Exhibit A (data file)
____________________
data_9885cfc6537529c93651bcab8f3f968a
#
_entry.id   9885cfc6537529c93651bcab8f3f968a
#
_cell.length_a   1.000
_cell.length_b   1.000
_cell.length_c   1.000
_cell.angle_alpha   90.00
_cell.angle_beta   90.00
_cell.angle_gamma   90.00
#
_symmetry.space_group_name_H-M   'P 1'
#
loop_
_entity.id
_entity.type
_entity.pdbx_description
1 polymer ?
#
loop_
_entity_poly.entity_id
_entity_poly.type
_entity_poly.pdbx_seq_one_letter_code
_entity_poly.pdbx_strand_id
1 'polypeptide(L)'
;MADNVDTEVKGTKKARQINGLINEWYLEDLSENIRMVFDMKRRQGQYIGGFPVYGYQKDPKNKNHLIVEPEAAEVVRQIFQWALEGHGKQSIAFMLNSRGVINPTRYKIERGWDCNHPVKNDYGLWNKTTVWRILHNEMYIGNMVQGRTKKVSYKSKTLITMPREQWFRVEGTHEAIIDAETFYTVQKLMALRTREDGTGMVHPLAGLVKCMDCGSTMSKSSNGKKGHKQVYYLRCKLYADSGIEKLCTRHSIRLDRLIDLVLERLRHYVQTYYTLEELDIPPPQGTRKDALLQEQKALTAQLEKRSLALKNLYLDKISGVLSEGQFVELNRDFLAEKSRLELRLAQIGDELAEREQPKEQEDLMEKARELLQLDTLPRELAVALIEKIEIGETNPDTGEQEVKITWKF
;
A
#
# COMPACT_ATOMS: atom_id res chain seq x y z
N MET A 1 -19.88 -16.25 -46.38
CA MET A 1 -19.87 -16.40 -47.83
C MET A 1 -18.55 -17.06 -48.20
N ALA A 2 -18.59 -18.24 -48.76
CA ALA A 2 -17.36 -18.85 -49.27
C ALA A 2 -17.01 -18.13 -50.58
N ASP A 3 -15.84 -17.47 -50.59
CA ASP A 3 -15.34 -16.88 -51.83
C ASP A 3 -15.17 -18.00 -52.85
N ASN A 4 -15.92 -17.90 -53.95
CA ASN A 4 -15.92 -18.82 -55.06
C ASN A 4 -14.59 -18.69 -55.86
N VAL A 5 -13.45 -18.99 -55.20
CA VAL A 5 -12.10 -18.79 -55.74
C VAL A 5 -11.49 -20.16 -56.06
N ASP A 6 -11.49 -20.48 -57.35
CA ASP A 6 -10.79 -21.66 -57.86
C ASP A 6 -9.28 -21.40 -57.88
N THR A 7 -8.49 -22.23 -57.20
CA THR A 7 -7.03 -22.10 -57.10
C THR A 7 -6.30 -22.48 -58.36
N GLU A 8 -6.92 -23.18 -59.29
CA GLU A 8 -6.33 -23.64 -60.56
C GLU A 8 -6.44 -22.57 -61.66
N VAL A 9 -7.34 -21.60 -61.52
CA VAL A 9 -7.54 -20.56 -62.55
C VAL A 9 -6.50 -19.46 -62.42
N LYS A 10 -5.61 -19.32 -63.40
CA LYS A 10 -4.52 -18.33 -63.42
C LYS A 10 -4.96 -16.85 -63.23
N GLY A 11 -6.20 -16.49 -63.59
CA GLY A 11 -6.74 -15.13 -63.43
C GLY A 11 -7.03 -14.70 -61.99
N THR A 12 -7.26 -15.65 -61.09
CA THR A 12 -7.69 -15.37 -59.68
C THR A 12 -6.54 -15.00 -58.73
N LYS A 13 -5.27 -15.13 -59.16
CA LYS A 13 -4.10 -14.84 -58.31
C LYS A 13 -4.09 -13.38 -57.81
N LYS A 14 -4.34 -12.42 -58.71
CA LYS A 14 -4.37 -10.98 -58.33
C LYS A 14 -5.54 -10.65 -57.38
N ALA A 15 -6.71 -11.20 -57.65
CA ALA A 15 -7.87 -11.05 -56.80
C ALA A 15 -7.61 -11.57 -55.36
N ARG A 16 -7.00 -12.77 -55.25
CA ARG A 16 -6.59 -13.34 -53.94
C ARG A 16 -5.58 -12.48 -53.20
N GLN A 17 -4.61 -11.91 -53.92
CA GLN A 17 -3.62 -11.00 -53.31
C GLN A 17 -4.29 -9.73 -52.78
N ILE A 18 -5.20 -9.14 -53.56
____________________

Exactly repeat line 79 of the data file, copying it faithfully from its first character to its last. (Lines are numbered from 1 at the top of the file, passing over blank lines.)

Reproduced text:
N GLN A 17 -4.61 -11.91 -53.92